Thursday, August 2, 2012

Taking The Myths Out Of Pudendal Nerve Entrapment Surgery

Imagine someone with chronic pelvic pain or genital pain so severe that sitting, having sex, or holding a job becomes impossible. Unable to maintain normal relationships, this person may lose hope and fall into despair because no one understands. Finally, the patient is given a diagnosis of pudendal neuralgia due to possible pudendal nerve entrapment (PNE) that may require surgery; but for patients with PNE, making a decision about pudendal nerve decompression surgery can be very confusing. While some physicians recognize the value of PNE surgery, it is not unusual for patients with PNE to be told that surgery will not help them and that they will have to learn to live with severe pelvic pain for the rest of their lives. Many patients who are considering PNE surgery have exhausted conservative treatments such as physical therapy, medications, or nerve blocks, and are still living in serious debilitating pain. Hearing conflicting opinions from health care providers may leave a patient who has chronic genital pain wondering where to turn. More educational information is needed to dispel some of the myths related to surgical treatment of PNE.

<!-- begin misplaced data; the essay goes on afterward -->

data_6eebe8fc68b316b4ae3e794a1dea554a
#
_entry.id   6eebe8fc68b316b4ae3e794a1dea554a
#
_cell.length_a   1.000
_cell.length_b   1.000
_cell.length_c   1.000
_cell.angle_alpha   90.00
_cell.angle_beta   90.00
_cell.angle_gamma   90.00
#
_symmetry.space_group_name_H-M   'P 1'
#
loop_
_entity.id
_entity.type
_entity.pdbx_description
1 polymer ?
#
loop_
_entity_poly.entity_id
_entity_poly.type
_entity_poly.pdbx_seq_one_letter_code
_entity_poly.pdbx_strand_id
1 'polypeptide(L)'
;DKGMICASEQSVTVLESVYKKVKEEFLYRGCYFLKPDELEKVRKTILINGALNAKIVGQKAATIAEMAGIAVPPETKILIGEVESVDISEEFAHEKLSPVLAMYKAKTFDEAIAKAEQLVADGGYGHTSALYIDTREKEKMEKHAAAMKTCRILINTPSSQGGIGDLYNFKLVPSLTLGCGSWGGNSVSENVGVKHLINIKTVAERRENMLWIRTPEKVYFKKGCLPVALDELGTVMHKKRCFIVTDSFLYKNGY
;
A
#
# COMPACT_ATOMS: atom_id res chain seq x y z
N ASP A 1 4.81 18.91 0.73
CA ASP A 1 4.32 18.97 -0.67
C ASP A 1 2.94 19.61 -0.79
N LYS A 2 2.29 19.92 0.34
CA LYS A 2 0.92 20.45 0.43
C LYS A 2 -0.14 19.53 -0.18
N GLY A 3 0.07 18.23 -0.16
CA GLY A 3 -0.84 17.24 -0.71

Myth # 1

Surgery should not be considered an option for people with PNE because it is too risky and its efficacy has not been established.

There continues to be disagreement in the medical world as to whether surgery should be an option for patients with pudendal neuralgia. In some instances patients are worse after surgery, and in approximately one-third of patients, there is no improvement.(2) Naturally, these patients continue to seek medical treatment after surgery which may cause some health care providers to question the efficacy of PNE surgery. Some post-operative patients who have had ligaments cut during surgery have reported developing sacroiliac joint dysfunction, piriformis syndrome, levator ani muscle spasm, and coccyx pain after pudendal nerve surgery. Other patients have reported new problems such as penile/clitoral numbness or pain in areas they did not experience before.